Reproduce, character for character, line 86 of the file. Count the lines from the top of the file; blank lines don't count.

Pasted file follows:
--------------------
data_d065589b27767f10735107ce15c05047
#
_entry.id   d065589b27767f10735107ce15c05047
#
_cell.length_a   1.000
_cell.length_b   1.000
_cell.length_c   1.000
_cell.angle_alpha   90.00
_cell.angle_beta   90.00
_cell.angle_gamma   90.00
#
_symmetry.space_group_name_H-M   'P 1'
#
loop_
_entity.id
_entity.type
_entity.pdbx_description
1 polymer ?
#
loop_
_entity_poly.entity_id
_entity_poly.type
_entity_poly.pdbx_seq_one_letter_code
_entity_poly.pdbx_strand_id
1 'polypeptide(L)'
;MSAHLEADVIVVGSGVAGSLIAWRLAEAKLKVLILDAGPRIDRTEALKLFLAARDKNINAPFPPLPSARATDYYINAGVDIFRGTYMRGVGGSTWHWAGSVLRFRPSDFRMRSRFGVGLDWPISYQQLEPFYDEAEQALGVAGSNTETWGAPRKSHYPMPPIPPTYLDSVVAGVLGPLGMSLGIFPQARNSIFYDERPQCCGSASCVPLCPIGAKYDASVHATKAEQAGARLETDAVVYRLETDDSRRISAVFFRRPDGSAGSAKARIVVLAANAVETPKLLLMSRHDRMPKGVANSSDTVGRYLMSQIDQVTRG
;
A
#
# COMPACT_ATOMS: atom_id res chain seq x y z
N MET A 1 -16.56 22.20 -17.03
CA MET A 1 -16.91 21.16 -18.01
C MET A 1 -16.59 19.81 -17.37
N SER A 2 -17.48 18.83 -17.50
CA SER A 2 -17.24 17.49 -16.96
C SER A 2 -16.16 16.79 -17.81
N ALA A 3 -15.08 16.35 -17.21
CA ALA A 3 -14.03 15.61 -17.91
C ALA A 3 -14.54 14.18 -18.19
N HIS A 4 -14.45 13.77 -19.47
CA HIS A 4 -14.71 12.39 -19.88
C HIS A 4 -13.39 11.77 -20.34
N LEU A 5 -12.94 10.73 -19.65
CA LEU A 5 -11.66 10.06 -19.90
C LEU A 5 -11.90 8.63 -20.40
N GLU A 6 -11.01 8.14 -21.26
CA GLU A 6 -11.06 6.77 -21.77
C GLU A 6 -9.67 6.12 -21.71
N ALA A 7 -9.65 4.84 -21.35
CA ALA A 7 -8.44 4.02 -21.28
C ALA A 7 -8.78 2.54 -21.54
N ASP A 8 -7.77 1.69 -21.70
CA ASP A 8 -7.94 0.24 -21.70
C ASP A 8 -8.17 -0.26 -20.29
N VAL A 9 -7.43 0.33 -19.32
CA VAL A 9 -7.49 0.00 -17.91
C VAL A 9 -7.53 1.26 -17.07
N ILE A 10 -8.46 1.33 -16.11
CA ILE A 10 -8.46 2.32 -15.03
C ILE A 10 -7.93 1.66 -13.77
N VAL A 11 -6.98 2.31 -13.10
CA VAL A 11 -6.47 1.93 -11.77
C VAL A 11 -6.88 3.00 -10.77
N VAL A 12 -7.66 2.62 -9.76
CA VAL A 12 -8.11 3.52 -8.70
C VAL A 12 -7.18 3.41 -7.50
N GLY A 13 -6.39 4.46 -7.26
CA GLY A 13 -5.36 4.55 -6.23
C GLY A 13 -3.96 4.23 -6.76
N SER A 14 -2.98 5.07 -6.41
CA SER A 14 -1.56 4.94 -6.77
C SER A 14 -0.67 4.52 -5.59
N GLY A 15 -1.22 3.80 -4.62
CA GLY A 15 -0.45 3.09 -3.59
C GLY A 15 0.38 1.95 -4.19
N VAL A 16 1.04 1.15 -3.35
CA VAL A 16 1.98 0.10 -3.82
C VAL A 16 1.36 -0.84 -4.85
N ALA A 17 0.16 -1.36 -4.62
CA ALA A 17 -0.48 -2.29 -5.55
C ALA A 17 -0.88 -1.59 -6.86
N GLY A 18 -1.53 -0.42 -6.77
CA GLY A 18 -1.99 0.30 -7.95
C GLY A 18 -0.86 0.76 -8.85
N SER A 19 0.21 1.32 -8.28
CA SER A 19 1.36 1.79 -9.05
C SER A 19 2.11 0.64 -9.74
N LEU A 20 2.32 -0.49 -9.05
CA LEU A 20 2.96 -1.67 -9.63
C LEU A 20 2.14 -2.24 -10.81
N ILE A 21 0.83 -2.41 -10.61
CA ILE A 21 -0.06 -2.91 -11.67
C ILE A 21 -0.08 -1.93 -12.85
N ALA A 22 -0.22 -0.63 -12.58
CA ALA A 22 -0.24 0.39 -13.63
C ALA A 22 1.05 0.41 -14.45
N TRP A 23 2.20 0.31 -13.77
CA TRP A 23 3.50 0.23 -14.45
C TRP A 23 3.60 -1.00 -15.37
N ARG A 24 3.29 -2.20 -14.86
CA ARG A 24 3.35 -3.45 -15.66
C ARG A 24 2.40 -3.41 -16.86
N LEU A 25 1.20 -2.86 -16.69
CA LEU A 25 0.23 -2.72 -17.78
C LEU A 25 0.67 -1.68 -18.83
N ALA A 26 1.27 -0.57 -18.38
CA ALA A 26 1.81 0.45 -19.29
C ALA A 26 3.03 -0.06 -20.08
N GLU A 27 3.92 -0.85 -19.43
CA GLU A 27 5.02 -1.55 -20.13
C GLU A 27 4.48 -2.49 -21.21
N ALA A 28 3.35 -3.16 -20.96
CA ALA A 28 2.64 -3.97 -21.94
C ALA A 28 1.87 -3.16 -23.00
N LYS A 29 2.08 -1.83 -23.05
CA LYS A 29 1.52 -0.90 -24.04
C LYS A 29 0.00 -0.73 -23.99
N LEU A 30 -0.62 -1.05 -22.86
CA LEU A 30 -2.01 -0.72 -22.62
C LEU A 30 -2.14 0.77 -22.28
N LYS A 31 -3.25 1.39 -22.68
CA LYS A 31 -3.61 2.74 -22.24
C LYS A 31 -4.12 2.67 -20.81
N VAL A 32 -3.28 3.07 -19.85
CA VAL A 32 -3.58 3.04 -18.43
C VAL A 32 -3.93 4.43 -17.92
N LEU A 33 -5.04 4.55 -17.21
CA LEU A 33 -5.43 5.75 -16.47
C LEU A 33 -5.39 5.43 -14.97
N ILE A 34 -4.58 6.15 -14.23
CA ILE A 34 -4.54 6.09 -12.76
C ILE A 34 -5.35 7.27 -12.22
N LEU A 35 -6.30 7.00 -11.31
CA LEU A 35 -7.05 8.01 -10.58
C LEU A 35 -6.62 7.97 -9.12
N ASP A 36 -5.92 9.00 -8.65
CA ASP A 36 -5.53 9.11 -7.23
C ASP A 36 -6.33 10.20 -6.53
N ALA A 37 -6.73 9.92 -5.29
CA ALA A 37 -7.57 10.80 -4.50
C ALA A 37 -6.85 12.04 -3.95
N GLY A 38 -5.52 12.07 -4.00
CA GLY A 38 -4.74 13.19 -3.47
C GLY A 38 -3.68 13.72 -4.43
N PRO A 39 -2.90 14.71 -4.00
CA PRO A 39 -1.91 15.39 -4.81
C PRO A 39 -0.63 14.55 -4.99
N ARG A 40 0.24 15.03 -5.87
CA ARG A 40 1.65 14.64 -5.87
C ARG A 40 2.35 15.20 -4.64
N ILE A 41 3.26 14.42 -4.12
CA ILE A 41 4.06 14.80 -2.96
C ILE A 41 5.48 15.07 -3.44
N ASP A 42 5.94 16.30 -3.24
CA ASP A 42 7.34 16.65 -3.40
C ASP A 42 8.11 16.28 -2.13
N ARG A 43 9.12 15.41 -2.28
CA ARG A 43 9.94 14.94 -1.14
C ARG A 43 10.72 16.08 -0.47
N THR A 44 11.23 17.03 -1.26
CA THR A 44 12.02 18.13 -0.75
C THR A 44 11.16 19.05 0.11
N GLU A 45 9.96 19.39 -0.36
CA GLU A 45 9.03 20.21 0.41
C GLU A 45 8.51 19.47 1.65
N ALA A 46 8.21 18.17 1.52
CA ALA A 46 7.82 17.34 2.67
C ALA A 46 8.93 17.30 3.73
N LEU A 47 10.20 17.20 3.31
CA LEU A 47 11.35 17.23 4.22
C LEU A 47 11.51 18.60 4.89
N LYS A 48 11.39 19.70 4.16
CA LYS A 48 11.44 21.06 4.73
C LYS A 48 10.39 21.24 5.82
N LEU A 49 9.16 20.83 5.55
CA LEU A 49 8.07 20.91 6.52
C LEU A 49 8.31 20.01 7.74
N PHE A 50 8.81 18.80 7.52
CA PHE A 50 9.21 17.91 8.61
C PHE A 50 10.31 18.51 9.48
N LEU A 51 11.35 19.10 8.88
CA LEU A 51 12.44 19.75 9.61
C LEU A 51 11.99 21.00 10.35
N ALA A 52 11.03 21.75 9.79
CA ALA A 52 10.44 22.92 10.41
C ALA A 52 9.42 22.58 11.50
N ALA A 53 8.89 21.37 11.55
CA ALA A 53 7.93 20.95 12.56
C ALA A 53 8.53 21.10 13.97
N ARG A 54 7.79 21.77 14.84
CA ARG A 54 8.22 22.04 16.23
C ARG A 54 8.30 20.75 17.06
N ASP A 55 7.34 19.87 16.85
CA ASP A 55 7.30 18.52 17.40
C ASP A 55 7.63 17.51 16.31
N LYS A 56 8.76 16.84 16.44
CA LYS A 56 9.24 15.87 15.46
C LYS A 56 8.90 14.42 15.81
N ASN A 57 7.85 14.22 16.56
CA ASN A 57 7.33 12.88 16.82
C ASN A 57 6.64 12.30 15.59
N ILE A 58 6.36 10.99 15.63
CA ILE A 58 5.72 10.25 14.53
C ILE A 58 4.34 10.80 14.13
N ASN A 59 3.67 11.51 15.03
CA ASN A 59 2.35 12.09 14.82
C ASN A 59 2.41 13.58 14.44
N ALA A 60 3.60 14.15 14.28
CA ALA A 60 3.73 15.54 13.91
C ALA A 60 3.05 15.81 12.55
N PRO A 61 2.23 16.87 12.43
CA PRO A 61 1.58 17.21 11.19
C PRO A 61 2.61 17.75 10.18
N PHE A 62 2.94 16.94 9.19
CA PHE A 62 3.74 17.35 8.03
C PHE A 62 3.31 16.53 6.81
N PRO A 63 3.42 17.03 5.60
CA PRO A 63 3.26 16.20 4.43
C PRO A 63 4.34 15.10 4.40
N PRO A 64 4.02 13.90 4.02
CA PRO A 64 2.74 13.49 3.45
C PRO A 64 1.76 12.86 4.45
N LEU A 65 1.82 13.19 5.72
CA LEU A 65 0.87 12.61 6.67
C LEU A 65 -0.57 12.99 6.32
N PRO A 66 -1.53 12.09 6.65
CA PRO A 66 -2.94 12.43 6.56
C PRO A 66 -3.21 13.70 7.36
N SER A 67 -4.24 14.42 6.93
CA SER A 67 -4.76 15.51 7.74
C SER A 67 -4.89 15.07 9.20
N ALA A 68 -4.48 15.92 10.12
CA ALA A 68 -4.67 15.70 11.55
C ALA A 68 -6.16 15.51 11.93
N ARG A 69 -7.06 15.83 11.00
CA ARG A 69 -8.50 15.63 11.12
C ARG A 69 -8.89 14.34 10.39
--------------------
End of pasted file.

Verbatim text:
CA SER A 19 1.36 1.79 -9.05